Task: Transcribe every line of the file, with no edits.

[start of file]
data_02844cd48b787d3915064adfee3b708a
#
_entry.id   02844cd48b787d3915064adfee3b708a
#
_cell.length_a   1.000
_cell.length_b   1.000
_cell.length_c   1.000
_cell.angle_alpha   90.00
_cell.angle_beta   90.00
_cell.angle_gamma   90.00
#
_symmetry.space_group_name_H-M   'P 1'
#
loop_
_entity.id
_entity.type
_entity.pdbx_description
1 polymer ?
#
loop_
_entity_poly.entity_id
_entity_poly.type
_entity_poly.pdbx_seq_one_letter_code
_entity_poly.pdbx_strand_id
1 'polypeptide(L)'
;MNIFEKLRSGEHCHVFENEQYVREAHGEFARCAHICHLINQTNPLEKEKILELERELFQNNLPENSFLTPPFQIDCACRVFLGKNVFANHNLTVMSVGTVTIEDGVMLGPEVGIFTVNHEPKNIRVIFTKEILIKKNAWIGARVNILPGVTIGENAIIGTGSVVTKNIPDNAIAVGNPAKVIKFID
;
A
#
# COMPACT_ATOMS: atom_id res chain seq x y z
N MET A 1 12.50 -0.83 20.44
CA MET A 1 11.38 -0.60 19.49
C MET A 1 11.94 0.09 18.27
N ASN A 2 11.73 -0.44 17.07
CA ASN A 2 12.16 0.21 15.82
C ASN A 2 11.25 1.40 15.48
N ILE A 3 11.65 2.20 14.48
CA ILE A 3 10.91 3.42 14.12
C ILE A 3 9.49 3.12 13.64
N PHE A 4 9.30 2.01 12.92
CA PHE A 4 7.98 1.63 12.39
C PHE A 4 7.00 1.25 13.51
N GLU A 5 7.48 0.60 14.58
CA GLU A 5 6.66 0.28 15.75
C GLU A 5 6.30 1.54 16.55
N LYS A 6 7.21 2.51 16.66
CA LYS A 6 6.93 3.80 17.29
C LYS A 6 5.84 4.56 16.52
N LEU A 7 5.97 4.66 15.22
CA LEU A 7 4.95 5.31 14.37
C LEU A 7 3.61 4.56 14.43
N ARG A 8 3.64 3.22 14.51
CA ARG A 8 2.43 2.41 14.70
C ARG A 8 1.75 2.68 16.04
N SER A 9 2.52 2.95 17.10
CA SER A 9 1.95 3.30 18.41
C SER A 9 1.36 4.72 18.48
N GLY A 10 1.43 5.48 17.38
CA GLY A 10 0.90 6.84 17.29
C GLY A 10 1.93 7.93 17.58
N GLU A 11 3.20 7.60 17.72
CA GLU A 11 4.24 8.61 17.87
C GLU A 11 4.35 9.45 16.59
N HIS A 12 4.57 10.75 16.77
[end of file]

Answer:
data_02844cd48b787d3915064adfee3b708a
#
_entry.id   02844cd48b787d3915064adfee3b708a
#
_cell.length_a   1.000
_cell.length_b   1.000
_cell.length_c   1.000
_cell.angle_alpha   90.00
_cell.angle_beta   90.00
_cell.angle_gamma   90.00
#
_symmetry.space_group_name_H-M   'P 1'
#
loop_
_entity.id
_entity.type
_entity.pdbx_description
1 polymer ?
#
loop_
_entity_poly.entity_id
_entity_poly.type
_entity_poly.pdbx_seq_one_letter_code
_entity_poly.pdbx_strand_id
1 'polypeptide(L)'
;MNIFEKLRSGEHCHVFENEQYVREAHGEFARCAHICHLINQTNPLEKEKILELERELFQNNLPENSFLTPPFQIDCACRVFLGKNVFANHNLTVMSVGTVTIEDGVMLGPEVGIFTVNHEPKNIRVIFTKEILIKKNAWIGARVNILPGVTIGENAIIGTGSVVTKNIPDNAIAVGNPAKVIKFID
;
A
#
# COMPACT_ATOMS: atom_id res chain seq x y z
N MET A 1 12.50 -0.83 20.44
CA MET A 1 11.38 -0.60 19.49
C MET A 1 11.94 0.09 18.27
N ASN A 2 11.73 -0.44 17.07
CA ASN A 2 12.16 0.21 15.82
C ASN A 2 11.25 1.40 15.48
N ILE A 3 11.65 2.20 14.48
CA ILE A 3 10.91 3.42 14.12
C ILE A 3 9.49 3.12 13.64
N PHE A 4 9.30 2.01 12.92
CA PHE A 4 7.98 1.63 12.39
C PHE A 4 7.00 1.25 13.51
N GLU A 5 7.48 0.60 14.58
CA GLU A 5 6.66 0.28 15.75
C GLU A 5 6.30 1.54 16.55
N LYS A 6 7.21 2.51 16.66
CA LYS A 6 6.93 3.80 17.29
C LYS A 6 5.84 4.56 16.52
N LEU A 7 5.97 4.66 15.22
CA LEU A 7 4.95 5.31 14.37
C LEU A 7 3.61 4.56 14.43
N ARG A 8 3.64 3.22 14.51
CA ARG A 8 2.43 2.41 14.70
C ARG A 8 1.75 2.68 16.04
N SER A 9 2.52 2.95 17.10
CA SER A 9 1.95 3.30 18.41
C SER A 9 1.36 4.72 18.48
N GLY A 10 1.43 5.48 17.38
CA GLY A 10 0.90 6.84 17.29
C GLY A 10 1.93 7.93 17.58
N GLU A 11 3.20 7.60 17.72
CA GLU A 11 4.24 8.61 17.87
C GLU A 11 4.35 9.45 16.59
N HIS A 12 4.57 10.75 16.77